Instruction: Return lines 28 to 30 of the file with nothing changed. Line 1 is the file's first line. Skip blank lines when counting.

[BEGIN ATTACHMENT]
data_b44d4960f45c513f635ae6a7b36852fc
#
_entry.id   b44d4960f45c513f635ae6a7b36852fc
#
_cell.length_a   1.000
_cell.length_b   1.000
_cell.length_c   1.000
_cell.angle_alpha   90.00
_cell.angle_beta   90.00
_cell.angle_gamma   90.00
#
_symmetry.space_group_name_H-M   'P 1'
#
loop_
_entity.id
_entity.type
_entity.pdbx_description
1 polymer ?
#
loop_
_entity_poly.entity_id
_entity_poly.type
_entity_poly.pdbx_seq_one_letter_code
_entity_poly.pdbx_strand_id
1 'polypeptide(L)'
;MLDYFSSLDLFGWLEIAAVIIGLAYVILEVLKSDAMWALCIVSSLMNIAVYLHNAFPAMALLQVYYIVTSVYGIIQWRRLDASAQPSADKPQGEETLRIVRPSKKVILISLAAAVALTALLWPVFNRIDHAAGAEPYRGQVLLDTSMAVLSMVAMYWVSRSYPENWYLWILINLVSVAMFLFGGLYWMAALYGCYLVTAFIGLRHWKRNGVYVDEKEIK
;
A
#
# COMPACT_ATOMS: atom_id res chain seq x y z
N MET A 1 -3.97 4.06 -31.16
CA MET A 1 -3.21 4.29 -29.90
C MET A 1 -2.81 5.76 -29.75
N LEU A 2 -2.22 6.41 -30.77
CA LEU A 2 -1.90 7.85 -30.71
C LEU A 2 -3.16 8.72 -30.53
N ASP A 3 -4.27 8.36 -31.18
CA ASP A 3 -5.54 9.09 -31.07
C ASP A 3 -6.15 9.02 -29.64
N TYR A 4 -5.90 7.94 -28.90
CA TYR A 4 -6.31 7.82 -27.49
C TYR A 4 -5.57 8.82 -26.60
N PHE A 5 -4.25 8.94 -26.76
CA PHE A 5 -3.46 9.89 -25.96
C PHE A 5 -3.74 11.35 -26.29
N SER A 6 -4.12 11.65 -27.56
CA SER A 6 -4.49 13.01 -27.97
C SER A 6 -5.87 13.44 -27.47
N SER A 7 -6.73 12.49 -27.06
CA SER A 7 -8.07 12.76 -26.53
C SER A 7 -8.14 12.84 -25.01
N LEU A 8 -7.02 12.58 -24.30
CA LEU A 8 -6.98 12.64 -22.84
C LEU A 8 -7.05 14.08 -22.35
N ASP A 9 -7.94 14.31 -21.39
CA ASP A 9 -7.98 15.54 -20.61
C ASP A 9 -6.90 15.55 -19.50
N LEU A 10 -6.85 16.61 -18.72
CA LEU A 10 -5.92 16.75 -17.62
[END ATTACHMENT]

A
#
# COMPACT_ATOMS: atom_id res chain seq x y z